Brisbane Times (29th Jan 2008)
Scientists from across Queensland are converging on the mouth of the Fitzroy River in Rockhampton over fears that sediment and toxic chemicals carried by floodwaters in central Queensland now reaching the ocean may damage the Great Barrier Reef.
Marine scientists from James Cook University, the Queensland Environmental Protection Agency and the Department of Natural Resources will be collecting water samples, measuring flow rates and diving on the reef to assess its condition first hand.
Dr David Haynes, acting director of water quality and the Coastal Developmental Unit of the Great Barrier Reef Marine Park Authority, said that sediment could pose a significant threat to the health of the reef.
“The main problem with sediment is one of the things it will do is settle on coral and physically smother them in high enough concentrations,” he said.
“It can also make the water highly turbid and reduce the amount of light that can penetrate through the water and corals are very dependent on light to obtain food; they use algae in their cells to manufacture food.
“If the corals are in dirty water then the coral’s food source is cut off for as long as the water is dirty.”
Environmentalists today expressed concern about pesticides and other chemical run-off coming from the large areas of farmland and mine sites that were inundated.
Queensland Conservation Council (QCC) coordinator Toby Hutcheon said the floodwaters brought a new threat of pesticides used on farms, as well as heavy metals at mine sites in the coal-rich Bowen Basin.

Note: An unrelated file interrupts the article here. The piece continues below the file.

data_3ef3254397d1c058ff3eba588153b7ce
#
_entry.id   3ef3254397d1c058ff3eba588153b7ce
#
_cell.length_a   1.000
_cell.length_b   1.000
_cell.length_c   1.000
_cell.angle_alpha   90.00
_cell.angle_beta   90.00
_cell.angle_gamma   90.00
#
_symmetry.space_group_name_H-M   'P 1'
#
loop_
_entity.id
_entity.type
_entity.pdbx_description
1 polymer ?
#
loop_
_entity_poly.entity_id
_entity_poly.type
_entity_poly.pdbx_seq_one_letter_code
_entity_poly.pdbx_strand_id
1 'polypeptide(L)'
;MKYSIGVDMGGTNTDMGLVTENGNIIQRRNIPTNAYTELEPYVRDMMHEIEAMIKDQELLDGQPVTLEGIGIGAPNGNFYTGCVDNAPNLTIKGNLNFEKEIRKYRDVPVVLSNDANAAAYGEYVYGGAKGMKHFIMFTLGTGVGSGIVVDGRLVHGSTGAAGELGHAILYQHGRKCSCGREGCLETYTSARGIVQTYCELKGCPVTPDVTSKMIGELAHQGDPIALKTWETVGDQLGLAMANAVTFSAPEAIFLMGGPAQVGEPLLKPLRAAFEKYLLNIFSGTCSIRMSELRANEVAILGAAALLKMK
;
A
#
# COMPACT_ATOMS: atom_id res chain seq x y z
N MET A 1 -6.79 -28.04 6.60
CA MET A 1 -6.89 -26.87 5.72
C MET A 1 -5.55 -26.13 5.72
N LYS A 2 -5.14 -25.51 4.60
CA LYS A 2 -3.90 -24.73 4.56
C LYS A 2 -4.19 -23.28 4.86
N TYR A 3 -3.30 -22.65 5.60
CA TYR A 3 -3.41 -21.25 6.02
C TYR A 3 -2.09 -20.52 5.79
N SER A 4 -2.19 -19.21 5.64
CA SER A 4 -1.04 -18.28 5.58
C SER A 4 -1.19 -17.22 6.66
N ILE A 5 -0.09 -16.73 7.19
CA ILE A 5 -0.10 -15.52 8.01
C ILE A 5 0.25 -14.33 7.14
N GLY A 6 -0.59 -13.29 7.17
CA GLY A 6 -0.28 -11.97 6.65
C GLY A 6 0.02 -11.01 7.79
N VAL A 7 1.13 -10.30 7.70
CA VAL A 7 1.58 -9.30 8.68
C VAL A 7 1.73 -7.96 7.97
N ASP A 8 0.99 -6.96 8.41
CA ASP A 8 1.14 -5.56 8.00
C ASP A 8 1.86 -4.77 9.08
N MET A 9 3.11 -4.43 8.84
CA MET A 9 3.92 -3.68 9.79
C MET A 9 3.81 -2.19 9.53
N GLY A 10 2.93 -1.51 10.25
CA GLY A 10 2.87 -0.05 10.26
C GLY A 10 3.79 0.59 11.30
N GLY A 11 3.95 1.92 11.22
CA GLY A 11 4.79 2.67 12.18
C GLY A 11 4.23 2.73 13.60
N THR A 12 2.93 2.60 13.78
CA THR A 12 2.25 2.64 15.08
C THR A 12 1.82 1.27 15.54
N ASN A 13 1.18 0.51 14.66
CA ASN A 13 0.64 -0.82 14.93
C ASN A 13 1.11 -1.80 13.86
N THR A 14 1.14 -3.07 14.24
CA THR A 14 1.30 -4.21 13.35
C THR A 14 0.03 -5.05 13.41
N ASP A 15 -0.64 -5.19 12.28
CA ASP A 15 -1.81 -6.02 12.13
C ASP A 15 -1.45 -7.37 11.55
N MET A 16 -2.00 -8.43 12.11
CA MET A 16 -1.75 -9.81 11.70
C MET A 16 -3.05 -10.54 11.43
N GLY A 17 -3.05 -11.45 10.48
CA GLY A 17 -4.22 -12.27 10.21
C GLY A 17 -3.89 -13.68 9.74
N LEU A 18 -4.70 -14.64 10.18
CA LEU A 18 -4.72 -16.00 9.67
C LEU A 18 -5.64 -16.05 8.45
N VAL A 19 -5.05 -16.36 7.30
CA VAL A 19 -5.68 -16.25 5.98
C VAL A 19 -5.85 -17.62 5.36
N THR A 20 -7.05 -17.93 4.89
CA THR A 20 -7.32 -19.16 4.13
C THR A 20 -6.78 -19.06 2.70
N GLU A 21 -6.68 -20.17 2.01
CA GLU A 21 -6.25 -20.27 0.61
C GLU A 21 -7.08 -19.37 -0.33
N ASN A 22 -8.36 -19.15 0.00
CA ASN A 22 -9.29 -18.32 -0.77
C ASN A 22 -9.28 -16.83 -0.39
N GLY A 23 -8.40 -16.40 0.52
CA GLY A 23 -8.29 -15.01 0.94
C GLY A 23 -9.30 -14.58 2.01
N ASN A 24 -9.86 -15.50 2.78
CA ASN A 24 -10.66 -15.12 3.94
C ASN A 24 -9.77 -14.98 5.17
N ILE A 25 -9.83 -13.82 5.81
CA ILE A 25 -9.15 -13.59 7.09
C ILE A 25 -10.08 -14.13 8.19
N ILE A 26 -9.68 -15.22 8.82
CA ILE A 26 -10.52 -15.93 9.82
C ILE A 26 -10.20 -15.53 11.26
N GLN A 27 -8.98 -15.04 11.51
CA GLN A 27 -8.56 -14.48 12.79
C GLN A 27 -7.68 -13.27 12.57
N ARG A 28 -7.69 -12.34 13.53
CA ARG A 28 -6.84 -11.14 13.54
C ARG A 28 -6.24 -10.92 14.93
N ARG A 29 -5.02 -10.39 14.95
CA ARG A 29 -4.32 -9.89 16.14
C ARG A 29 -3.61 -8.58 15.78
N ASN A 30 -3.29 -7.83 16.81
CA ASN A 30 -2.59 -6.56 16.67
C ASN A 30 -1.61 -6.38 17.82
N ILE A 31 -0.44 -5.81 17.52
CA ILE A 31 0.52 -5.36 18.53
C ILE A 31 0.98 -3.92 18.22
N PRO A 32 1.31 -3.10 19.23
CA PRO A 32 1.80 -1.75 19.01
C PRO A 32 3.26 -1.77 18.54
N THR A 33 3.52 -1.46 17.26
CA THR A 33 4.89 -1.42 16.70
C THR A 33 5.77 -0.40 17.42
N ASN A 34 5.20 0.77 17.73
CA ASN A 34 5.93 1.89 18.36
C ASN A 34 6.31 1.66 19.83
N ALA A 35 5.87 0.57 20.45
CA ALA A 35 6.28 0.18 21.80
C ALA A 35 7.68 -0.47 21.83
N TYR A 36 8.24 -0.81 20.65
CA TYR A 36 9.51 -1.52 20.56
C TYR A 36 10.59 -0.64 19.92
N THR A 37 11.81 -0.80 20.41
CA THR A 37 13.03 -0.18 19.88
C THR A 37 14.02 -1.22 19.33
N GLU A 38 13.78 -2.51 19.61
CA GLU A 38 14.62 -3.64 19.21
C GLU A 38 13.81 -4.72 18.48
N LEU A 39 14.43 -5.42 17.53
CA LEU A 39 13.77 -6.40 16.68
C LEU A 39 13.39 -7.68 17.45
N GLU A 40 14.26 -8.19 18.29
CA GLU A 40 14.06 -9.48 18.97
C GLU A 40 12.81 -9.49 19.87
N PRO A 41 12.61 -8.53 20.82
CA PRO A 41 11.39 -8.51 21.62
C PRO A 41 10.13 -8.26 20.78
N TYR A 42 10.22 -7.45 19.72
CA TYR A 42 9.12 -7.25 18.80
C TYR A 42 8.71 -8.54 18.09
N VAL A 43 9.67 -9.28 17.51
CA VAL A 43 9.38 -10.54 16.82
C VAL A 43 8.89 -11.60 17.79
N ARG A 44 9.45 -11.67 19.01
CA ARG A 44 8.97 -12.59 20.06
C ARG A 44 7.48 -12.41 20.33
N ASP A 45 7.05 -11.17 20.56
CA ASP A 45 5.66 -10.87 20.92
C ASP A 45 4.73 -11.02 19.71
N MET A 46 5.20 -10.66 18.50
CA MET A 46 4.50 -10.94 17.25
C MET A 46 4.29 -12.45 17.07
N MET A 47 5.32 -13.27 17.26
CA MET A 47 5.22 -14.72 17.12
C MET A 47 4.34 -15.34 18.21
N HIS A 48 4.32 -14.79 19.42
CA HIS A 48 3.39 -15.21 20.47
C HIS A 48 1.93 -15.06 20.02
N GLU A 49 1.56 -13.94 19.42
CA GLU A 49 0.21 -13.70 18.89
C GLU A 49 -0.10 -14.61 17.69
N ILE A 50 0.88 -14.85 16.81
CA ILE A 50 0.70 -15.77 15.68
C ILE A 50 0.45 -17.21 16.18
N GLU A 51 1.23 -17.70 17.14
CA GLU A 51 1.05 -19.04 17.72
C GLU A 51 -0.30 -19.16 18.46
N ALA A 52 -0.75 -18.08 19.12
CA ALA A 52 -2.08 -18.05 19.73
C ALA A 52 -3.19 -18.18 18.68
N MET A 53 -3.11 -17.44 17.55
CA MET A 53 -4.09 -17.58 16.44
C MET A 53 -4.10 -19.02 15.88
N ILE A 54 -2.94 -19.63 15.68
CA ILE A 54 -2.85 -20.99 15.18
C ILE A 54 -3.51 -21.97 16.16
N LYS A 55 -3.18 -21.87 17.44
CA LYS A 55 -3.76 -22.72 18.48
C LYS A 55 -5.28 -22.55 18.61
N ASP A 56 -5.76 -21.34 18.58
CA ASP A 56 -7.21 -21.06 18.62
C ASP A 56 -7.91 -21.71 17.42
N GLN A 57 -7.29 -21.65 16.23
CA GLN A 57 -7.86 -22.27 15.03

“These are normally contained and prevented from contaminating the environment but they have suddenly been flushed out and there’s nothing we can do about them,” Mr Hutcheon said.
Dr Haynes believes that enhanced nutrients from farms and chemicals from pesticides and other sources can cause damage but he said that one of the most damaging effects may come from the volume of fresh water itself.
“In the past what we have found with these sorts of floods is that it is actually the fresh water which can damage the corals more,” he said.
“Fresh water can be quite toxic to corals, it being a marine animal.”
During the last major flood event in the 1990s, Dr Haynes said fresh water greatly affected corals.
Mr Hutcheon said the wider effects of the flooding on animal life and the environment had been devastating.
“All the ground-dwelling animals have been decimated by this because they are not used to these sorts of conditions.”
Snakes had been washed out of their native habitats and become a threat to both humans and other wildlife and birds had also been displaced and most had lost their main sources of food, he said.
“As you go further downstream, because you are having this massive flush-out of all the river estuaries, it basically destroys all the fish breeding habitats and overwhelms the environment,” Mr Hutcheon said.
Floodwater began to surge out of the Fitzroy River yesterday and while monitoring of the flows and the reef will continue for weeks, Dr Haynes does not expect the water to pose any danger to people using the ocean waters around Rockhampton.
Damage to corals and other marine life will depend of how long the flood waters remain in the immediate area before dispersing.
“It depends on how the flood plume hangs around, other animals can swim away but corals are rooted to where they are and they have to take anything that comes past them,” Dr Haynes said.